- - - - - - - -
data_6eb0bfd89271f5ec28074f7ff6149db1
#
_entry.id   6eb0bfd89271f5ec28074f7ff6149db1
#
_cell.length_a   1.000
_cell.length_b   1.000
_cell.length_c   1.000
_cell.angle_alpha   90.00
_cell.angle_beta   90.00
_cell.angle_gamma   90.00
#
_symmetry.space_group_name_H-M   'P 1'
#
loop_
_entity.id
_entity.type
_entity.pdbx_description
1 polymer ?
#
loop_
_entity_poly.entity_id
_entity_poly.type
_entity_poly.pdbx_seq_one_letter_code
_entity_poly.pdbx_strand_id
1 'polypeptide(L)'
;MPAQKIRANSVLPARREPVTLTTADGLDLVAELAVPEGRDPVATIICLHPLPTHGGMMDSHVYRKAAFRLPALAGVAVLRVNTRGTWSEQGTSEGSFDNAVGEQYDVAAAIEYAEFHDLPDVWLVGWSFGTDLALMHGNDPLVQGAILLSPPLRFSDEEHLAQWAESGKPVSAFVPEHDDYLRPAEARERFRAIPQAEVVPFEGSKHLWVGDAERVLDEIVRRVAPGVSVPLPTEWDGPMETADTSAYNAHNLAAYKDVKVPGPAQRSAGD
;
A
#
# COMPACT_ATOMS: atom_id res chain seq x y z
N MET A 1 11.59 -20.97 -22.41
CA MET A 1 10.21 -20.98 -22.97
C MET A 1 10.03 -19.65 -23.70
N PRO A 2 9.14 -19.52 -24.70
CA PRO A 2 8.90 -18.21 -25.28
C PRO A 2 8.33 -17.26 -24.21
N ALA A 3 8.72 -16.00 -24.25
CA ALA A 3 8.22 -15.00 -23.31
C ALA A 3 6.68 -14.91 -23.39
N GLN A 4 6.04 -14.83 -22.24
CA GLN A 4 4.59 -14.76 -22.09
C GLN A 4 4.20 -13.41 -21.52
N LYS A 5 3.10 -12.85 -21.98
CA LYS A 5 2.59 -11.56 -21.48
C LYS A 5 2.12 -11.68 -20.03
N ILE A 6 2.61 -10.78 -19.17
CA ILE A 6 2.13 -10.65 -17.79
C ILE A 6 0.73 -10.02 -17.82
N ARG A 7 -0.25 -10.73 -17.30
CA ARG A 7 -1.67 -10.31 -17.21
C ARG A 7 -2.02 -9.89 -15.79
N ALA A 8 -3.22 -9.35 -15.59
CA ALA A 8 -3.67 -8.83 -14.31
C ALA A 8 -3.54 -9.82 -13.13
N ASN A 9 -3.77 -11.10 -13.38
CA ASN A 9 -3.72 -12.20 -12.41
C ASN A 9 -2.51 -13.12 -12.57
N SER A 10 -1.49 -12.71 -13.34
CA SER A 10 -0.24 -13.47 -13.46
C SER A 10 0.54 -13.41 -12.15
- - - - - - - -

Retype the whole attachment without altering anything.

data_6eb0bfd89271f5ec28074f7ff6149db1
#
_entry.id   6eb0bfd89271f5ec28074f7ff6149db1
#
_cell.length_a   1.000
_cell.length_b   1.000
_cell.length_c   1.000
_cell.angle_alpha   90.00
_cell.angle_beta   90.00
_cell.angle_gamma   90.00
#
_symmetry.space_group_name_H-M   'P 1'
#
loop_
_entity.id
_entity.type
_entity.pdbx_description
1 polymer ?
#
loop_
_entity_poly.entity_id
_entity_poly.type
_entity_poly.pdbx_seq_one_letter_code
_entity_poly.pdbx_strand_id
1 'polypeptide(L)'
;MPAQKIRANSVLPARREPVTLTTADGLDLVAELAVPEGRDPVATIICLHPLPTHGGMMDSHVYRKAAFRLPALAGVAVLRVNTRGTWSEQGTSEGSFDNAVGEQYDVAAAIEYAEFHDLPDVWLVGWSFGTDLALMHGNDPLVQGAILLSPPLRFSDEEHLAQWAESGKPVSAFVPEHDDYLRPAEARERFRAIPQAEVVPFEGSKHLWVGDAERVLDEIVRRVAPGVSVPLPTEWDGPMETADTSAYNAHNLAAYKDVKVPGPAQRSAGD
;
A
#
# COMPACT_ATOMS: atom_id res chain seq x y z
N MET A 1 11.59 -20.97 -22.41
CA MET A 1 10.21 -20.98 -22.97
C MET A 1 10.03 -19.65 -23.70
N PRO A 2 9.14 -19.52 -24.70
CA PRO A 2 8.90 -18.21 -25.28
C PRO A 2 8.33 -17.26 -24.21
N ALA A 3 8.72 -16.00 -24.25
CA ALA A 3 8.22 -15.00 -23.31
C ALA A 3 6.68 -14.91 -23.39
N GLN A 4 6.04 -14.83 -22.24
CA GLN A 4 4.59 -14.76 -22.09
C GLN A 4 4.20 -13.41 -21.52
N LYS A 5 3.10 -12.85 -21.98
CA LYS A 5 2.59 -11.56 -21.48
C LYS A 5 2.12 -11.68 -20.03
N ILE A 6 2.61 -10.78 -19.17
CA ILE A 6 2.13 -10.65 -17.79
C ILE A 6 0.73 -10.02 -17.82
N ARG A 7 -0.25 -10.73 -17.30
CA ARG A 7 -1.67 -10.31 -17.21
C ARG A 7 -2.02 -9.89 -15.79
N ALA A 8 -3.22 -9.35 -15.59
CA ALA A 8 -3.67 -8.83 -14.31
C ALA A 8 -3.54 -9.82 -13.13
N ASN A 9 -3.77 -11.10 -13.38
CA ASN A 9 -3.72 -12.20 -12.41
C ASN A 9 -2.51 -13.12 -12.57
N SER A 10 -1.49 -12.71 -13.34
CA SER A 10 -0.24 -13.47 -13.46
C SER A 10 0.54 -13.41 -12.15